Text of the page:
Can PH return to ICC in the time of Duterte? ‘Yes, through void ab initio’
MANILA, Philippines – The Assembly of States Parties of the International Criminal Court (ICC) said on Tuesday, March 19, that it hopes the Philippines can rejoin the tribunal in the future.
“I sincerely hope that the departure of the Philippines from the Rome Statute is only temporary and that it will rejoin the Rome Statute family in the future,” assembly president O-Gon Kwon said in a statement Tuesday.
Can the Philippines rejoin the ICC, and when?
The Philippine Coalition for the ICC (PCICC) asked the Supreme Court (SC) to declare President Rodrigo Duterte’s unilateral withdrawal from the ICC void ab initio or void from the start, in an attempt to use the administration’s tactic against them.
“Petitioners respectfully pray that after due hearing, this Honorable Court declare as void ab initio the Philippine Notice of Withdrawal from the ICC formally deposited with the UN Secretary General on 17 March 2018 without parliamentary approval or concurrence of the Philippine Senate,” the PCICC said in its memorandum submitted to the SC after oral arguments.
No unilateral withdrawal
The PCICC argues that Duterte cannot withdraw from the ICC by himself without the permission of the Senate, a position supported by Senior Associate Justice Antonio Carpio.
“A treaty already transformed into Philippine law cannot be undone by the one-sided act of the President. Only the Senate can undo its own act, unless it is voided by the Courts,” said the PCICC.
The South African High Court ruled the same way when it blocked its government's withdrawal from the ICC. But the South African ruling came months before its withdrawal became effective.
The Philippine withdrawal, however, already took effect on March 17.
PCICC lead counsel Romel Bagares said that a void ab initio ruling from the SC will have a retroactive effect, or can undo the withdrawal although it had already taken effect.
“In such a case, the decision will have retroactive effect, reaching back into the 'original sin' of the executive when it submitted a notice of withdrawal to the UN without Senate concurrence,” Bagares told Rappler on Tuesday.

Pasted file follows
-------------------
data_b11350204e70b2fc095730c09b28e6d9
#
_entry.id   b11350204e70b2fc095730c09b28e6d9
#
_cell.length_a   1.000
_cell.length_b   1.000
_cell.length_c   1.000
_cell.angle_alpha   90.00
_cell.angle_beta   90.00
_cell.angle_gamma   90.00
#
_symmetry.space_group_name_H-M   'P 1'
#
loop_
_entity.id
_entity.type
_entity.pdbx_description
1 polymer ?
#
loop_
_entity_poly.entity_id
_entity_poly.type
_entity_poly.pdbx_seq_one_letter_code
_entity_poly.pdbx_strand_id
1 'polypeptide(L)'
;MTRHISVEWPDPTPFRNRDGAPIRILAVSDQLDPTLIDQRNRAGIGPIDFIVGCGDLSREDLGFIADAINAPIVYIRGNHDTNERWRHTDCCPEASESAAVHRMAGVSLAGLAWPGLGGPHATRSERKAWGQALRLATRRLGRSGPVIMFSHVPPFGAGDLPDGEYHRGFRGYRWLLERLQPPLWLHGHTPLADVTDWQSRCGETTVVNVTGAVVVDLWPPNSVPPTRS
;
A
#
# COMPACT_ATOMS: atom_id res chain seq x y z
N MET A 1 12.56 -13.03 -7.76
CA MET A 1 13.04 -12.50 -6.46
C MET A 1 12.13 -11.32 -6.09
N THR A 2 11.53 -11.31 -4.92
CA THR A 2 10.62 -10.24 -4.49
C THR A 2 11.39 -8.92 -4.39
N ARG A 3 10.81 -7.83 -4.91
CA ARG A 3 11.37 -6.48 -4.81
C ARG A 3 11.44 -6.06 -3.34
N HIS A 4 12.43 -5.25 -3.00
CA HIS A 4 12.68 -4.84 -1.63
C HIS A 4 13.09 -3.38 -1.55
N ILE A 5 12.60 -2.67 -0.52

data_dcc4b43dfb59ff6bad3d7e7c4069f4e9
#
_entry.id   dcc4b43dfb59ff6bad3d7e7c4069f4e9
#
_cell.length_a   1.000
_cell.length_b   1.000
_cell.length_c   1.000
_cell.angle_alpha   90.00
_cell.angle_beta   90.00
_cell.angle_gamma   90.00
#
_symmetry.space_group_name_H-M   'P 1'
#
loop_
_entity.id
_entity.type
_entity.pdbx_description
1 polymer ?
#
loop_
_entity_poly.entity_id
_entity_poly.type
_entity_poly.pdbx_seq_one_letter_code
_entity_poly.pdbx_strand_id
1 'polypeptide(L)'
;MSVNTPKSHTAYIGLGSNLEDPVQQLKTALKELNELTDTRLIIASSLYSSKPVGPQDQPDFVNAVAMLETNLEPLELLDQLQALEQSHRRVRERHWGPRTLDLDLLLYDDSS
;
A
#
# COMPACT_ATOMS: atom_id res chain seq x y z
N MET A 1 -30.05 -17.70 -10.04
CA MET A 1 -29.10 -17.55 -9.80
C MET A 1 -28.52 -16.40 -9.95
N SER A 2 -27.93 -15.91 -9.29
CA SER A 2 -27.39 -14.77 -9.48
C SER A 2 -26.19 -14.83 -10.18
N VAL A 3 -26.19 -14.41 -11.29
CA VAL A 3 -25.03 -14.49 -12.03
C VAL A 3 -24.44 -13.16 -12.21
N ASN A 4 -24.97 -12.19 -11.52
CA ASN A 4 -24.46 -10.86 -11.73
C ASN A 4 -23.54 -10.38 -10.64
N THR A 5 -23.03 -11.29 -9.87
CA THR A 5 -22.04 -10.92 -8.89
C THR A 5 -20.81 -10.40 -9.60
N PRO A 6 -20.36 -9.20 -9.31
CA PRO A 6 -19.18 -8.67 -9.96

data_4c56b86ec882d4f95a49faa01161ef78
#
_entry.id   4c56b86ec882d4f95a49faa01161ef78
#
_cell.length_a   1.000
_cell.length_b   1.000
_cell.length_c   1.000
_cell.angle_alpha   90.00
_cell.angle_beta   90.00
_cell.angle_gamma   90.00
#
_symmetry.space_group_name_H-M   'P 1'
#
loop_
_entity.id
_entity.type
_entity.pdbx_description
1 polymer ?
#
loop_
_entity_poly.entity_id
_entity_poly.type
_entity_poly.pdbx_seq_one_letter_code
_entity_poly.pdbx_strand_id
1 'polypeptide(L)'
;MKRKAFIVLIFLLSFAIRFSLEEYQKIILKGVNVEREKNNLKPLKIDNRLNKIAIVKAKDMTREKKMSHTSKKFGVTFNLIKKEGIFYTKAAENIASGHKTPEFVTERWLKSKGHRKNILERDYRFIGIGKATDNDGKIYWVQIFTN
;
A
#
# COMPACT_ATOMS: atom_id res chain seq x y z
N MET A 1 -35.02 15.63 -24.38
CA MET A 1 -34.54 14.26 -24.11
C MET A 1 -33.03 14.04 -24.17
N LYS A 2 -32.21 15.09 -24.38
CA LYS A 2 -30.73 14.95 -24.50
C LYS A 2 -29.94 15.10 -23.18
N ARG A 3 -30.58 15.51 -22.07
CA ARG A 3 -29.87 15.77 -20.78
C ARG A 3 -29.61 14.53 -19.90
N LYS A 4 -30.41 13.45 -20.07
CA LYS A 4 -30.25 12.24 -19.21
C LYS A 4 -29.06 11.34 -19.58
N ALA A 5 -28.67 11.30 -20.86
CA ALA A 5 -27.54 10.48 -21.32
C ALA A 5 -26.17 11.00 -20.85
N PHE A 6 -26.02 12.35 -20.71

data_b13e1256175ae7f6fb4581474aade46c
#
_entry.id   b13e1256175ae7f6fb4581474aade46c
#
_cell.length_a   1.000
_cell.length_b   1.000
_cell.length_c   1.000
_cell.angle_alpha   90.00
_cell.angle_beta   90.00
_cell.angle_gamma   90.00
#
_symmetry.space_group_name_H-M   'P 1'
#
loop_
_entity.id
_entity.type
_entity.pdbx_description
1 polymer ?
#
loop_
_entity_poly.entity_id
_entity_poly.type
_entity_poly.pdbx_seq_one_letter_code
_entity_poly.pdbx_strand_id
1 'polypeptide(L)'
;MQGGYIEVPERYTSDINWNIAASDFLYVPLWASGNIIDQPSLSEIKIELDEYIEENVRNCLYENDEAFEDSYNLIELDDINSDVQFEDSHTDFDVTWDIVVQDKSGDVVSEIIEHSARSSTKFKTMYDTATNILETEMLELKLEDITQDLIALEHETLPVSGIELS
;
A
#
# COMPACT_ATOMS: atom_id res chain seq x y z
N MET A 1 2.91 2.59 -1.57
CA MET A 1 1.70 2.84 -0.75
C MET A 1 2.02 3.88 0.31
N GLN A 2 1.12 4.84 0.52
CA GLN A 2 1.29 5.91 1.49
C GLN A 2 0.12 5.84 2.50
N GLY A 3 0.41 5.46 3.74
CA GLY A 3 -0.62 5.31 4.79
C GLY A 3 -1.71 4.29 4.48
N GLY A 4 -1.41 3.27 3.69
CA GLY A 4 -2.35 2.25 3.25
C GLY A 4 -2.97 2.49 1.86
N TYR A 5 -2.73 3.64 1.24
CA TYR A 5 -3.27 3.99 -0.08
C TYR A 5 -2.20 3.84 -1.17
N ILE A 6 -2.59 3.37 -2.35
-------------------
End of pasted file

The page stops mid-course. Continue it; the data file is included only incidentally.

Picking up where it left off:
The SC has not issued any decision yet on two petitions seeking to declare as unconstitutional the unilateral withdrawal.
Bagares added that a void ab initio ruling from the SC would overcome the effectivity of withdrawal on March 17.
"International law processes at the UN allow the domestic system to correct itself, as due respect for state sovereignty," he said.
ICC Prosecutor Fatou Bensouda reiterated on Tuesday that she will continue the preliminary examination into the killings in Duterte's campaign against drugs. Experts, however, have warned that the proceedings will be difficult to conduct moving forward especially after Malacañang said it will deny ICC personnel entry into the country.
The Duterte administration has used the void ab initio doctrine to attempt to invalidate Senator Antonio Trillanes IV’s 8-year-old amnesty. A similar concept – quo warranto or by what authority – was also employed by the administration to oust former chief justice Maria Lourdes Sereno.
Associate Justice Marvic Leonen, the member-in-charge of the petitions, spoke of judicial restraint during oral arguments or the inclination of the Court not to void an act of the executive to avoid a bigger crisis.
The PCICC argued in its memorandum that “the concept of a political question, however, never precludes judicial review when the act of a constitutional organ infringes upon a fundamental individual or collective right.”
“This is not about the President. This is about ensuring effective remedy for gross violations of human rights committed by parties to a conflict or to situations cognizable by the ICC,” pleaded the PCICC.
Read more stories, in-depth reports, and explainers on the Philippines and the International Criminal Court in our microsite here. – Rappler.com